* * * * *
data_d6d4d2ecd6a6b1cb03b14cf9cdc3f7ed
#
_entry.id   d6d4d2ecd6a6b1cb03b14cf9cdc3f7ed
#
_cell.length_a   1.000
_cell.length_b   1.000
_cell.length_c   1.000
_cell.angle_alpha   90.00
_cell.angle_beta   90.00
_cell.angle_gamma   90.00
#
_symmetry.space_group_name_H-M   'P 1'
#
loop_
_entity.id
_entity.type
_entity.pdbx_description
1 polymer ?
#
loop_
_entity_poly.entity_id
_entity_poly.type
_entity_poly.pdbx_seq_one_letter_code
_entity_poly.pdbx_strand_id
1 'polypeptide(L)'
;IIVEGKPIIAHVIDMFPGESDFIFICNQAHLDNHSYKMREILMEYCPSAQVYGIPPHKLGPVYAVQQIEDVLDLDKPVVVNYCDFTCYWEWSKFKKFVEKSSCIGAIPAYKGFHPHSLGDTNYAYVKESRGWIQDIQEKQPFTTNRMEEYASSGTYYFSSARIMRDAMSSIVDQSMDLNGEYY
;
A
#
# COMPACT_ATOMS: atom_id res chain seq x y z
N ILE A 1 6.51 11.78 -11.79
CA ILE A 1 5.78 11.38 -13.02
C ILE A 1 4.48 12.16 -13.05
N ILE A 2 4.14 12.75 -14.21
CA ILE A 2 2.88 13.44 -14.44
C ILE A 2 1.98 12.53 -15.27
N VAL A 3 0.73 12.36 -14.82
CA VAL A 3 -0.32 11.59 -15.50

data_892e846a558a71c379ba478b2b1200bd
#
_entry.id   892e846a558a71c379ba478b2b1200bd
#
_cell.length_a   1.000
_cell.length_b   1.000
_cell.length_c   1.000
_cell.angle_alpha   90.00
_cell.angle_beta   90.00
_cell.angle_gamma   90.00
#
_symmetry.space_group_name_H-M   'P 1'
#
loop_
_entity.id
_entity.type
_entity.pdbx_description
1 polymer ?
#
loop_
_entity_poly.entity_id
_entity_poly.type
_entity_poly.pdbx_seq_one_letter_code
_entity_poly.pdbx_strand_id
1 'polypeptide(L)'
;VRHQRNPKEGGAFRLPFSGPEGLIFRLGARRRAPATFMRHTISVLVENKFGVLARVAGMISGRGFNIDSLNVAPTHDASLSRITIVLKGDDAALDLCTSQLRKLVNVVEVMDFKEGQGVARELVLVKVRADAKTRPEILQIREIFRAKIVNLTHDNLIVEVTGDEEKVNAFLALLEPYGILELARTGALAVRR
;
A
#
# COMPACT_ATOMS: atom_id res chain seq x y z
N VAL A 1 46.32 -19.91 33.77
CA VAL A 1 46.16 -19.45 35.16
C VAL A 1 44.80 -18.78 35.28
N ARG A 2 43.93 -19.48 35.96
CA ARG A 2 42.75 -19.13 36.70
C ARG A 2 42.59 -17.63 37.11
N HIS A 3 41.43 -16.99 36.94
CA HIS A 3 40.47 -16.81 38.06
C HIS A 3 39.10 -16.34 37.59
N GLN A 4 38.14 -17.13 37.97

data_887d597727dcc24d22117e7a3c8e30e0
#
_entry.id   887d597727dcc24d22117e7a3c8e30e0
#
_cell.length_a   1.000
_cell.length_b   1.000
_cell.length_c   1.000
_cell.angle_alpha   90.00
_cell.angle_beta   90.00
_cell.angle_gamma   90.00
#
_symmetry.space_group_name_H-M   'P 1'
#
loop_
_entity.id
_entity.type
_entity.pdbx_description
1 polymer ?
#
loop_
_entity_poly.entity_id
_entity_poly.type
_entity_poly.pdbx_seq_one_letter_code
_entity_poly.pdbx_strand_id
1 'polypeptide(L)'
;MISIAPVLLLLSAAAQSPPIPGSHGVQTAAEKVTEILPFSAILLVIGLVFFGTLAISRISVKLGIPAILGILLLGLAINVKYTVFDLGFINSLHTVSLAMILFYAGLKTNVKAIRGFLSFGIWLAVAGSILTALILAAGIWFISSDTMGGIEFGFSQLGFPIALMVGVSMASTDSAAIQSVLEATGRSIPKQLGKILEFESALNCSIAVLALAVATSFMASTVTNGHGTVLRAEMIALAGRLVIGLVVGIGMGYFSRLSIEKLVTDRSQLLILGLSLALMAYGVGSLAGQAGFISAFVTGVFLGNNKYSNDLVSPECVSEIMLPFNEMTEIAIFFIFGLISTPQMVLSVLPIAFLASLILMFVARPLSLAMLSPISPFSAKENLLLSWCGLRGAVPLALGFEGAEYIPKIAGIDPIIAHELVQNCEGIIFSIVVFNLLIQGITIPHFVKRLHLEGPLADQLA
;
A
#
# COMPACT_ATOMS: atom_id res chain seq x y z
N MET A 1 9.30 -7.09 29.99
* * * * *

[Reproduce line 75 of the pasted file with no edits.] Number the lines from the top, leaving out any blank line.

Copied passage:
N HIS A 3 41.43 -16.99 36.94